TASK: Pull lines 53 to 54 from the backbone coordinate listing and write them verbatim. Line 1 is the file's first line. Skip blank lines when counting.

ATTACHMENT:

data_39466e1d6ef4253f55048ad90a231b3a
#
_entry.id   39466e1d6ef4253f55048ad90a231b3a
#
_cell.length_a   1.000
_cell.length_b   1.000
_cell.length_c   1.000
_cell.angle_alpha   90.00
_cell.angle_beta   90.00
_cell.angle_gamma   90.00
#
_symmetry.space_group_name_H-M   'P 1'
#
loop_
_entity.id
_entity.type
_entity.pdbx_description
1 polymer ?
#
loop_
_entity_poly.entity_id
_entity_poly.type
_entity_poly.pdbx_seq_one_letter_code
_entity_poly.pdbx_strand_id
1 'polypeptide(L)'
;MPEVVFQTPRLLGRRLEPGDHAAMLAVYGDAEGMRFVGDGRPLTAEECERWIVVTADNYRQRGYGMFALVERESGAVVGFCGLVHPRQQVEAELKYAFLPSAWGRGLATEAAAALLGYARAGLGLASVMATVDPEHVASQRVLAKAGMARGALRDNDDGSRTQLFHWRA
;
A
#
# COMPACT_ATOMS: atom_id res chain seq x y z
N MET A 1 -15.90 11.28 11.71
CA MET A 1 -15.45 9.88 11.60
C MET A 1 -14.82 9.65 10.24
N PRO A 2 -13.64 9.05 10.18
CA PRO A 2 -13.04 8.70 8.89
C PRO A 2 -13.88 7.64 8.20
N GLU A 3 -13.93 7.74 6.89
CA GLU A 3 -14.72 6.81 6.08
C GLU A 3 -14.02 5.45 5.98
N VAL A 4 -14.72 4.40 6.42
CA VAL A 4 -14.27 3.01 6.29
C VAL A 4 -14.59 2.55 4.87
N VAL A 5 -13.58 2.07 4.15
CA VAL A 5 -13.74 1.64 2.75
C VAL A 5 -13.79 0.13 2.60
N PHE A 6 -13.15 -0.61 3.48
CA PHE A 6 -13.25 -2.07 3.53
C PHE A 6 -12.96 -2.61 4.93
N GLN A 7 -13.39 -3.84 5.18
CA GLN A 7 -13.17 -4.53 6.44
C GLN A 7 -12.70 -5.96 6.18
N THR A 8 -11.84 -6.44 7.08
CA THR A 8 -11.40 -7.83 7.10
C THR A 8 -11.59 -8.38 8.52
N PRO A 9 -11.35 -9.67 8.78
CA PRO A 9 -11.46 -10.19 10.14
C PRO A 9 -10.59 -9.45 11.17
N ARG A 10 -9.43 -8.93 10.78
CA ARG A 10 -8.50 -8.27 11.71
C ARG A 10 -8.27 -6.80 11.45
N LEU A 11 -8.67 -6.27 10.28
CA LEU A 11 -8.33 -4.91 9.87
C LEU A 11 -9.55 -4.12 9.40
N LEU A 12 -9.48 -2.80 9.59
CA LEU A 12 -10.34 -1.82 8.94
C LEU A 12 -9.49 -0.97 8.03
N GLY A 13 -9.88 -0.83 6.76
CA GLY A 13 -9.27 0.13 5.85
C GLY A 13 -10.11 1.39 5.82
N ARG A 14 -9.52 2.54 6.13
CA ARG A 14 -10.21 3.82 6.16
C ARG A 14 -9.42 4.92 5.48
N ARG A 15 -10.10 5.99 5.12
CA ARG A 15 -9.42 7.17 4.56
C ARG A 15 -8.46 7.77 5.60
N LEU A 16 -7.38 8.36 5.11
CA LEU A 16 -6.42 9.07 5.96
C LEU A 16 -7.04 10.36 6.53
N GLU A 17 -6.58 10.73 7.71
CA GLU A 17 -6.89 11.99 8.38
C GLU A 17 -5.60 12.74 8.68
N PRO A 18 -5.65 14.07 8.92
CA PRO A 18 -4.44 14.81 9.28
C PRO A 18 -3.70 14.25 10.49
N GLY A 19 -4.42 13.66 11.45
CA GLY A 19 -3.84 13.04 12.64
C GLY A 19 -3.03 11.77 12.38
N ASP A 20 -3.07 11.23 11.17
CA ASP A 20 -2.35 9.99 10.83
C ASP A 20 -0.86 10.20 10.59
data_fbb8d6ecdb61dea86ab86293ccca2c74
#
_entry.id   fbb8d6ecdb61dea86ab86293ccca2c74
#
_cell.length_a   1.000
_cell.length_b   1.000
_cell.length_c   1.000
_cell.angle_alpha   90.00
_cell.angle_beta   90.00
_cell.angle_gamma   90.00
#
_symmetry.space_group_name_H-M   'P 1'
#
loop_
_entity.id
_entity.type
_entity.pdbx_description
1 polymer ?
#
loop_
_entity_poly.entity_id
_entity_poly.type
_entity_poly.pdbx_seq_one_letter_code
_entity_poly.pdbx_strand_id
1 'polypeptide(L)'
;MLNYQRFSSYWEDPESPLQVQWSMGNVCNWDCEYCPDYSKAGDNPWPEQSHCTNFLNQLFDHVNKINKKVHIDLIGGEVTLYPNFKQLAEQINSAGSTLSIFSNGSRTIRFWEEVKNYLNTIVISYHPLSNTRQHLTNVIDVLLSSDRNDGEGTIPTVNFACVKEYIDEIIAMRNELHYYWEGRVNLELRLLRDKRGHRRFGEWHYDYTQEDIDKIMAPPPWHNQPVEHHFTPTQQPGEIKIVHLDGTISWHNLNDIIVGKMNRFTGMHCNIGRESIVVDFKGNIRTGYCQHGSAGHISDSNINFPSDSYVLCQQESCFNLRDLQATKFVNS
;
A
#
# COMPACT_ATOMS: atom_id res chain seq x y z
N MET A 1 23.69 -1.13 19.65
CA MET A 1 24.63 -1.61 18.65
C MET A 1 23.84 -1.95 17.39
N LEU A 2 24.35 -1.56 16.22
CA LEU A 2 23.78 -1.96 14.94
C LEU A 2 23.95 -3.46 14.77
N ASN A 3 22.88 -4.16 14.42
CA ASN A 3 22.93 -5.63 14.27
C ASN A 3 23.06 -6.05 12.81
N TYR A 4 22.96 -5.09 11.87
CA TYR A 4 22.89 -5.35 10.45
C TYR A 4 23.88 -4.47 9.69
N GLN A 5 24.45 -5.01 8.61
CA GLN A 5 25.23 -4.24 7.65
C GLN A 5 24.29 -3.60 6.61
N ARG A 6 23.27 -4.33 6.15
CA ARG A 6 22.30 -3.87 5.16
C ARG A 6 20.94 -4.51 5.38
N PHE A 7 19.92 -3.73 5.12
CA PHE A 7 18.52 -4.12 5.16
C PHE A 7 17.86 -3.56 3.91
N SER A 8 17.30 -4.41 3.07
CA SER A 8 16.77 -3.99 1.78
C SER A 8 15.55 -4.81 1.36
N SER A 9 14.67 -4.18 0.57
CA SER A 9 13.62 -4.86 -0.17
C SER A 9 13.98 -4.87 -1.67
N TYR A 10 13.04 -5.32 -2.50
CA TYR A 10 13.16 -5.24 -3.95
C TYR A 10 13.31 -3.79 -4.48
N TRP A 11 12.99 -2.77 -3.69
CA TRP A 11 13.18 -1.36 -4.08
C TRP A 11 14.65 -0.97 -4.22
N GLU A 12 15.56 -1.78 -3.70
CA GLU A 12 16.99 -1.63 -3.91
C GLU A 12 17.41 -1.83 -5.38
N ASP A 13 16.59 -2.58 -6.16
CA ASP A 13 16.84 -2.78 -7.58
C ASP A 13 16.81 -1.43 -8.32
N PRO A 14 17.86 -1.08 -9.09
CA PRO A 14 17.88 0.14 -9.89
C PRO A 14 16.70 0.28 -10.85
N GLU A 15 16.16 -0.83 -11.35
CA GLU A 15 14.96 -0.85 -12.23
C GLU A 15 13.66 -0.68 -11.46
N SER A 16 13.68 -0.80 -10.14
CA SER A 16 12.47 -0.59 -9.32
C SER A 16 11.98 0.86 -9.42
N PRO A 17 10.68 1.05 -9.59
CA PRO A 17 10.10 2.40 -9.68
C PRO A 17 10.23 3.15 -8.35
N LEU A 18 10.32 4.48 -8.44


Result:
CA THR A 8 -11.40 -7.83 7.10
C THR A 8 -11.59 -8.38 8.52